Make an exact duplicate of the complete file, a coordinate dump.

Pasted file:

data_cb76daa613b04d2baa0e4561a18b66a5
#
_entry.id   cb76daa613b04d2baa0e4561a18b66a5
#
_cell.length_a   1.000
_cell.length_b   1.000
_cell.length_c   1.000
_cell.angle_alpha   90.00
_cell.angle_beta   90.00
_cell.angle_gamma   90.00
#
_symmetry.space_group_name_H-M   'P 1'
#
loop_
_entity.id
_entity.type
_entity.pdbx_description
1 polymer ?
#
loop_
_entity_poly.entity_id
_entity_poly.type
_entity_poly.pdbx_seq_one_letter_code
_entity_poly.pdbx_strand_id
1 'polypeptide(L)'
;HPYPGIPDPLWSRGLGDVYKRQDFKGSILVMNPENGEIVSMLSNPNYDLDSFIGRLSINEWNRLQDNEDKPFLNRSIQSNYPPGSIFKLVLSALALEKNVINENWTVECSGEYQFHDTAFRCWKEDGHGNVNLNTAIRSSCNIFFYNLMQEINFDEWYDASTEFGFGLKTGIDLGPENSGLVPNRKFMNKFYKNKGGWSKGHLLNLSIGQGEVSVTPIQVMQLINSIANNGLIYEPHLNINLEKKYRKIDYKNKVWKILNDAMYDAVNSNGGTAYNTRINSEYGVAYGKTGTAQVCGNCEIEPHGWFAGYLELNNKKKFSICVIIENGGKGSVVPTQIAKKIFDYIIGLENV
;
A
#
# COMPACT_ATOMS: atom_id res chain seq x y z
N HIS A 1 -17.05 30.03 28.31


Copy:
data_cb76daa613b04d2baa0e4561a18b66a5
#
_entry.id   cb76daa613b04d2baa0e4561a18b66a5
#
_cell.length_a   1.000
_cell.length_b   1.000
_cell.length_c   1.000
_cell.angle_alpha   90.00
_cell.angle_beta   90.00
_cell.angle_gamma   90.00
#
_symmetry.space_group_name_H-M   'P 1'
#
loop_
_entity.id
_entity.type
_entity.pdbx_description
1 polymer ?
#
loop_
_entity_poly.entity_id
_entity_poly.type
_entity_poly.pdbx_seq_one_letter_code
_entity_poly.pdbx_strand_id
1 'polypeptide(L)'
;HPYPGIPDPLWSRGLGDVYKRQDFKGSILVMNPENGEIVSMLSNPNYDLDSFIGRLSINEWNRLQDNEDKPFLNRSIQSNYPPGSIFKLVLSALALEKNVINENWTVECSGEYQFHDTAFRCWKEDGHGNVNLNTAIRSSCNIFFYNLMQEINFDEWYDASTEFGFGLKTGIDLGPENSGLVPNRKFMNKFYKNKGGWSKGHLLNLSIGQGEVSVTPIQVMQLINSIANNGLIYEPHLNINLEKKYRKIDYKNKVWKILNDAMYDAVNSNGGTAYNTRINSEYGVAYGKTGTAQVCGNCEIEPHGWFAGYLELNNKKKFSICVIIENGGKGSVVPTQIAKKIFDYIIGLENV
;
A
#
# COMPACT_ATOMS: atom_id res chain seq x y z
N HIS A 1 -17.05 30.03 28.31